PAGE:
If you were a kid growing up in the Chicago area over the last several decades, chances are you can’t remember ever seeing a bald eagle. That’s because forty years ago, eagles were exceedingly rare in the Midwest, put on the ecological ropes by the pesticide DDT, habitat destruction, and poaching. But after the chemical’s ban in the 1970s, along with increased habitat protections, bald eagle populations began to increase. Over the last decade, eagle flyovers have become increasingly common. Kids today have the best chance in a generation to see our national symbol where we live—and it may be getting even more common in the years to come, thanks to recent developments.
The Forest Preserve District of Cook County just revealed for the first time that a pair of American bald eagles are nesting on forest preserve property in Palos Township, in the southwest suburbs of Chicago. From a tall tree that juts above the woodland canopy with a commanding view of the slough below, the eagles hunt on surrounding waterways, carrying food back to the hatchlings.
While Forest Preserve District wildlife biologists haven’t yet verified the number of young in the nest, in early April the parents suddenly began to show intense interest in the nest contents, suggesting the presence of eggs or hatchlings. Last week, the fuzzy heads of hatchlings appeared to surface above the nest rim.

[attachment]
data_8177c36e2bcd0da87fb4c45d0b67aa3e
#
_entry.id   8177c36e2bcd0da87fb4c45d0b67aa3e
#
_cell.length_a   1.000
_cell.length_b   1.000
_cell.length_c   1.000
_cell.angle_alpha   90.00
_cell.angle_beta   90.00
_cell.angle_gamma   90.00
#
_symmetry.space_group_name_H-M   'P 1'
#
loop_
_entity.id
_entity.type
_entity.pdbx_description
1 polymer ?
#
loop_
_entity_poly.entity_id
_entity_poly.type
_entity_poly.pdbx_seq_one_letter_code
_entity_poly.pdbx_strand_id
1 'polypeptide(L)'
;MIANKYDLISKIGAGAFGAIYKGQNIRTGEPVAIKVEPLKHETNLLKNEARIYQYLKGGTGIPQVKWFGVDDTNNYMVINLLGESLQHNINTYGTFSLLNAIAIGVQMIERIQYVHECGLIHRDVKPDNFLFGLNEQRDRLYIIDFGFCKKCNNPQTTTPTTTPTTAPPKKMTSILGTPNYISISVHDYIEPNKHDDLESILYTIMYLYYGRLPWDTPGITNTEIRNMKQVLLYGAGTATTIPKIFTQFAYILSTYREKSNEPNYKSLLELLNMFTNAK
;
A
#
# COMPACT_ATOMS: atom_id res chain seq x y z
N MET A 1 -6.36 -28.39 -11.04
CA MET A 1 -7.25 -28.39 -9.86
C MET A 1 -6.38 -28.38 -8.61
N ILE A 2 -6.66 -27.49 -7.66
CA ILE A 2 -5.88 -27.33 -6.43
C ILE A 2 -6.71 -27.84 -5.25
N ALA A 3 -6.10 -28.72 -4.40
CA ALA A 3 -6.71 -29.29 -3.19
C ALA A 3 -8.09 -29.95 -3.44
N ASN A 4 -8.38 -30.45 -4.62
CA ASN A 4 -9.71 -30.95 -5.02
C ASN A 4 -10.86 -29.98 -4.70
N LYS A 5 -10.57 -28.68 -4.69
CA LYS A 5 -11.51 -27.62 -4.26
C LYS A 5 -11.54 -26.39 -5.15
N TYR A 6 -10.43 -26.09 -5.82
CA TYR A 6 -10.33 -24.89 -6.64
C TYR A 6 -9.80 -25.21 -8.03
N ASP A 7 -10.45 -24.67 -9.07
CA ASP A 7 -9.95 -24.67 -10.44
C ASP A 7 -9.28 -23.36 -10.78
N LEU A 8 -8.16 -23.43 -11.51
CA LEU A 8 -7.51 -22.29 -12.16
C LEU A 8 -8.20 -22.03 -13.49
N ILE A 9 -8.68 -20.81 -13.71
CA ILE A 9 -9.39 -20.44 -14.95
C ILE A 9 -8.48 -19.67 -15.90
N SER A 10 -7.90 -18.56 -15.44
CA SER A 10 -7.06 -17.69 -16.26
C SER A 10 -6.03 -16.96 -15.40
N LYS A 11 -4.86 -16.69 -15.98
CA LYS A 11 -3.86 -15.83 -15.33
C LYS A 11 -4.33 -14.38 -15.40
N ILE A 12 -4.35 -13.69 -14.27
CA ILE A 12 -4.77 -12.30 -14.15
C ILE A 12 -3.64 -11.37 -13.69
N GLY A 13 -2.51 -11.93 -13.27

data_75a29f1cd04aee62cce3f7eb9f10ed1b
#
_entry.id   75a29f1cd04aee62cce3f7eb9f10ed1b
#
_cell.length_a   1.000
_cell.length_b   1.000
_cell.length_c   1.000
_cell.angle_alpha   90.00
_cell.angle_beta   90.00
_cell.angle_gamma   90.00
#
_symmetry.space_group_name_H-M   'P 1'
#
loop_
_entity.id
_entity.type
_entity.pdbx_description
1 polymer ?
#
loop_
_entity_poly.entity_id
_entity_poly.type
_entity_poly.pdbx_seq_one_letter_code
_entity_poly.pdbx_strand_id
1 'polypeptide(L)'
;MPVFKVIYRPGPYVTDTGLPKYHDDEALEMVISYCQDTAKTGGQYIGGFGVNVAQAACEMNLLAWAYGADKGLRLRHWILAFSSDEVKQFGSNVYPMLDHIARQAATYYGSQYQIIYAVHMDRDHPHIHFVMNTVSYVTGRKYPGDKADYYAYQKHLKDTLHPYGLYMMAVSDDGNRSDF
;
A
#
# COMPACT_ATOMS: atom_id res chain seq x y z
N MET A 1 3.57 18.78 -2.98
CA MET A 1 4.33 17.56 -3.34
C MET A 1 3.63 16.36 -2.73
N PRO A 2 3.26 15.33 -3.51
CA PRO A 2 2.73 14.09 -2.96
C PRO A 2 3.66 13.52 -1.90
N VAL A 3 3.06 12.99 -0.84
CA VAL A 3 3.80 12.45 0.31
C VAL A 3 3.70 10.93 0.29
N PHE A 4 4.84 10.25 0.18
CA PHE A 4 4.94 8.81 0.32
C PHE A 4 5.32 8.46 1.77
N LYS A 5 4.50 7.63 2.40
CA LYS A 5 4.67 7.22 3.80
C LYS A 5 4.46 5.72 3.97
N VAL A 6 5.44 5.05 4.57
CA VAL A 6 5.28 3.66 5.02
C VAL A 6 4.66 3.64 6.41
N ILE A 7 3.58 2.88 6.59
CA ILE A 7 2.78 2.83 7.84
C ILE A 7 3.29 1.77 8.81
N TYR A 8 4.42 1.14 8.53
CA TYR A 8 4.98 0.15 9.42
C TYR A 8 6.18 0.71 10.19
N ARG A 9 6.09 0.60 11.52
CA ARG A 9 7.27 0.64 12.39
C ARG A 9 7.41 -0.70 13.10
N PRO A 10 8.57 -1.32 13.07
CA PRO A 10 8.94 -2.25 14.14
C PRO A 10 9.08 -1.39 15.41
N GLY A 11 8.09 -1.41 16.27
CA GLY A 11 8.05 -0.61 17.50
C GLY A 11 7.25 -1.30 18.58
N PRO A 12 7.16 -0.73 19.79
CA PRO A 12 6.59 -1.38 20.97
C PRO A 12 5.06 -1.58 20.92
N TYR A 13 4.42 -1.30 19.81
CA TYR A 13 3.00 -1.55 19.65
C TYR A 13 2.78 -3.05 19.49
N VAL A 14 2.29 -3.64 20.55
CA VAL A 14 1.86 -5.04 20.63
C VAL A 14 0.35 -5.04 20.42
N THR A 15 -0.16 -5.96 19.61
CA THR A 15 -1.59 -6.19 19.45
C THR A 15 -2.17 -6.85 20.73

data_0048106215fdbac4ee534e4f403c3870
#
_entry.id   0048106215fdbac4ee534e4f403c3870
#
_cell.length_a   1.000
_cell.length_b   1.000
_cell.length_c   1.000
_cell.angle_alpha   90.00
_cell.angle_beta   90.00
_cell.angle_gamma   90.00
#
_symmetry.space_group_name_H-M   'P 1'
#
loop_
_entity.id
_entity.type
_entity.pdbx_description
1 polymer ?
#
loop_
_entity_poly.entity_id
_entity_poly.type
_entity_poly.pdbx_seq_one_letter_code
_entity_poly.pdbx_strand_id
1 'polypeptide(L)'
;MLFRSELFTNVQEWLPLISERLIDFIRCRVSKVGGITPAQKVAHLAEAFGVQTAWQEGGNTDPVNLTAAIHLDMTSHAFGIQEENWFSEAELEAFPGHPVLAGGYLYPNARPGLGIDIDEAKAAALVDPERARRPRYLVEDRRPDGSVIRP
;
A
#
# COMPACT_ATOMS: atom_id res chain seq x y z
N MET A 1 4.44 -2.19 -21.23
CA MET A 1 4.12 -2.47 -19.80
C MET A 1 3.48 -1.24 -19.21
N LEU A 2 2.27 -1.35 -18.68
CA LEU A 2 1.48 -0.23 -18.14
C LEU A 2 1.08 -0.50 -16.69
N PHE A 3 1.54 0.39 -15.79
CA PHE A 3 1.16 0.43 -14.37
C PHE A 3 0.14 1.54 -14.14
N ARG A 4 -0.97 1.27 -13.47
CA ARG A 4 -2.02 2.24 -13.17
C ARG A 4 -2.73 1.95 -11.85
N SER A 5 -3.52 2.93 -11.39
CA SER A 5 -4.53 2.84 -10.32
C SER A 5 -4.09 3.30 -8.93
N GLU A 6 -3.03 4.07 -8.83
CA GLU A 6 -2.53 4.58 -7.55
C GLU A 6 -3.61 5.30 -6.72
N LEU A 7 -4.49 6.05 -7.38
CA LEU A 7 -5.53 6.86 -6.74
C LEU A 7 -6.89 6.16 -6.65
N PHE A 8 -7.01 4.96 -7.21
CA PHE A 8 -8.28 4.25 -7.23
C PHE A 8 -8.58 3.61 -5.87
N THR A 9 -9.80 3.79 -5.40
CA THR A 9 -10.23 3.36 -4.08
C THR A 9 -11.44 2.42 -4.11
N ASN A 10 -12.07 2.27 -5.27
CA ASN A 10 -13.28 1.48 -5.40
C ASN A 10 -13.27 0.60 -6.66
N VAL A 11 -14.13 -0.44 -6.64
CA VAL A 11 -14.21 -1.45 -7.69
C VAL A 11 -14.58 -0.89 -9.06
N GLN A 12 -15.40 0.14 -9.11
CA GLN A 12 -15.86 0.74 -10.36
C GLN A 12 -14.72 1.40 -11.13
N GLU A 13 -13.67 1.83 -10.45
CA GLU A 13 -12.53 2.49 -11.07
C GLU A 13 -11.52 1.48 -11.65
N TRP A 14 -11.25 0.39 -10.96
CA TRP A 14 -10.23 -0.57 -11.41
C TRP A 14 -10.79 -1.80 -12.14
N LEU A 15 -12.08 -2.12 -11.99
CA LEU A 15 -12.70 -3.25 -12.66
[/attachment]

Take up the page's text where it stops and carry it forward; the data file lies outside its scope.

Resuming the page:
“The presence of the eagles is a testament to the success that the Forest Preserve District of Cook County has had in fulfilling its mission of protecting and preserving our county’s natural lands,” said district president Toni Preckwinkle. “The fact that these eagles have returned to the area to nest demonstrates a healthy, diverse ecosystem in this area, and will have a positive impact on all of our wildlife.”
If the nest is successful, the eagles will likely remain for the summer, migrating south in late autumn. Eagles generally return to the same nesting site year after year, making this especially auspicious for eagle prospects long-term.
These eagles aren’t the first modern pair to nest in Cook County. But this newest nest is the first that has been used for incubating eggs and is exceedingly rare in that the public can directly observe.
With scopes and binoculars, the public can view the birds and their nest from a safe distance (more than 500 yards) by looking north across Tampier Slough from 131st Street, between Wolf Road and Will-Cook Road. Please keep in mind that interfering with the nesting of bald eagles can carry a fine of $100,000, imprisonment for one year, or both—and that’s for a first offense. Penalties increase substantially for additional offenses, and a second violation of this Act is a felony. Forest Preserve District police will also be monitoring the site to ensure that all local, state and federal laws are followed.